The Real Reason You’re Not Engaged at Work

Polaris Alumni Board Uncategorized

(Written by Tim Wise (MBA, 90) who is the Sr. Director of Supply Chain at Seagate Technology. He is a coach, writer, speaker and career strategist with a passion for helping others get what they want out of work and life. When not writing, speaking or re-engineering supply chains, you can find him on his favorite rivers in Colorado or Montana. You can find out more about Tim at

No doubt you have read an article or heard where 70% of workers in the US are not engaged. To make matters worse, about 20% are actively voicing their displeasure in the workplace, no doubt contributing to the problem of engagement at work. You know who those co-workers are, you can see it in their work, their expressions and what time they leave the office.

Maybe you’re one of the 70%, if so, keep reading.

I have struggled with engagement, motivation and a general lack of interest for most of my work life. I have spent my career working for technology companies. Complex products that increase productivity and today, are largely taken for granted. If you work for a company where technology is the product, you cannot help but be immersed in the complex technical solutions that make many tasks seamless today. (Smartphones, apps, etc.)

But what if you are not interested in complex technical solutions? To compensate, you certainly can focus on the business side of things, like finance, supply chain, marketing etc. This is where I landed.

Can you truly be engaged with an organization where technology is the primary focus, if you are not interested in technology?

I have found it difficult at best and I have worked for companies deemed to be great places to work. Yes, it helps if the organization values their employees and treats them accordingly.

But, as the surveys show, it is not working.

Most of the literature on employee engagement focuses on management tactics to increase employee engagement. Vision, purpose, slick development plans, leadership development and opportunities for growth are just some of the practices I am sure you have heard about.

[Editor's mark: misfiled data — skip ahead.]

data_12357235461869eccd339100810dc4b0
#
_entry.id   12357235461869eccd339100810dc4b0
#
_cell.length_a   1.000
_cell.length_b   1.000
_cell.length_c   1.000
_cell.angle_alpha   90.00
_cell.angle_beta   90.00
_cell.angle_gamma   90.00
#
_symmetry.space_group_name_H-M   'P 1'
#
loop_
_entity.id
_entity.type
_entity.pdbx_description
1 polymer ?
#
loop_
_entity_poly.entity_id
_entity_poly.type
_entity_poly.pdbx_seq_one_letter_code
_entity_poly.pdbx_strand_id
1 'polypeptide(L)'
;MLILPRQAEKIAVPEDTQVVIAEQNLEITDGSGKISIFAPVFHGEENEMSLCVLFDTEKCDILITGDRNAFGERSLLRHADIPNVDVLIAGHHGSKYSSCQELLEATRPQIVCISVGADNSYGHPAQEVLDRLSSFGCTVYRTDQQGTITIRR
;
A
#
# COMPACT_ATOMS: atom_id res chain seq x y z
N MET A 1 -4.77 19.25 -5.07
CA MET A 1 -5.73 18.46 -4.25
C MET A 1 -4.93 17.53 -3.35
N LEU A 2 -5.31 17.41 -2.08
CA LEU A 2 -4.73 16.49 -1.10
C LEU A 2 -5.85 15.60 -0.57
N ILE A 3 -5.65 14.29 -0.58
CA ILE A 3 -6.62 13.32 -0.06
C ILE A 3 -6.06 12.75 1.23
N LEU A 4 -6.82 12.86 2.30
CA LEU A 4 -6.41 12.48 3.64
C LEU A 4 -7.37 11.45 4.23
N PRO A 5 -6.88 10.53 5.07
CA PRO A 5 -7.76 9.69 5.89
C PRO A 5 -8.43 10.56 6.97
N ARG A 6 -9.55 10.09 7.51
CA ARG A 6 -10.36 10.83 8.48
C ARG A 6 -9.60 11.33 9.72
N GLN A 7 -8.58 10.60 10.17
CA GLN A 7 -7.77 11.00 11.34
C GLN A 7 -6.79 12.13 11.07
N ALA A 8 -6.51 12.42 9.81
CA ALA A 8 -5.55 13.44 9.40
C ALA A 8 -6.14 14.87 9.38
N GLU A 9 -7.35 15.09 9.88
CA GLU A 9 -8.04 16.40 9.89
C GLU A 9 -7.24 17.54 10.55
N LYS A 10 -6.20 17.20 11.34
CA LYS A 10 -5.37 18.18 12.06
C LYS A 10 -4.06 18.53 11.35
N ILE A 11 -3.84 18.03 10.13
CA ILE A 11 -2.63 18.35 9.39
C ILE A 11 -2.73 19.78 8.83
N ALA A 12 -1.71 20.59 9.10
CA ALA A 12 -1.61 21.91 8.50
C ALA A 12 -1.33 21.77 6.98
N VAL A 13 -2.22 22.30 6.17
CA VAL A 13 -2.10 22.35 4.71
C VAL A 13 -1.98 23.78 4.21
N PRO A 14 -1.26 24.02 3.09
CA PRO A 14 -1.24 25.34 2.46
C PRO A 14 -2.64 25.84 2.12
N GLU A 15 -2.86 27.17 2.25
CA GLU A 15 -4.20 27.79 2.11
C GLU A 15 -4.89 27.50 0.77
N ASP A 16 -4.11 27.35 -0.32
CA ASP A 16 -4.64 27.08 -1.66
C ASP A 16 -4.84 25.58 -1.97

Companies that create a safe environment for employees to own their work and provide an atmosphere of teamwork and cooperation can certainly help increase engagement.

Capitalizing on employee strengths, having a culture where employee input is valued without fear of being shunned or shamed, can also increase engagement.

But, guess what? It is not working. And it is not the company’s fault.

If you are not engaged at work, you need to own that, not the company.

Most organizations have good intentions. They are not out to make it miserable for their employees, even though they put incompetent managers in leadership positions and make a host of other mistakes preventing engagement. Yes, some organizations are horrible places to work and no matter what you do, that is not likely to change. In those cases, get out. But there are far more effective ways to ensure YOU are engaged at work.

The question you need to ask yourself is – What does engagement at work look like for ME?

What do I care about? What keeps me interested? What problems do I want to and like to solve?

What unique contributions can I make and where can I go to make those?

What are my strengths and are they being used by the organization? (If not, why not? It may require you asking for another role.)

If I am a creative, do I get to do creative work?

What is the company mission? Is it a mission I can get excited about?

This is the most overlooked aspect of dis-engagement. Your company may pay great, have great benefits, have a great work environment, but if the mission/vision is not motivating, will you do your best work?

The biggest barrier to your own engagement is you.

The in-ability to fully recognize your personal preferences for engagement is the biggest barrier for you being engaged.

When we look for external factors (pay, management, etc.) to create engagement for ourselves, that never works.

When you examine the internal factors and preferences to create engagement for yourself, the likelihood you will be engaged is almost assured.

The real reason you are not engaged is that you have not defined what engagement looks like for you, relying on conventional thinking, tired management tactics and other external factors that are not motivating.

So, if you are un-engaged at work:

  1. Define what engagement means to you. What conditions and environment are motivating?
  2. Define what problems you like to solve and the skills you are naturally good at.
  3. Answer this question – What was a professional peak moment in my life? What were the vital characteristics and conditions of that peak moment? All the way down to the time of day, the weather outside, the people you were with and what specifically made it a peak moment. Are those characteristics available at your job today?

Employee engagement is a complex issue.

Only you can create the engagement in your work and the life you desire.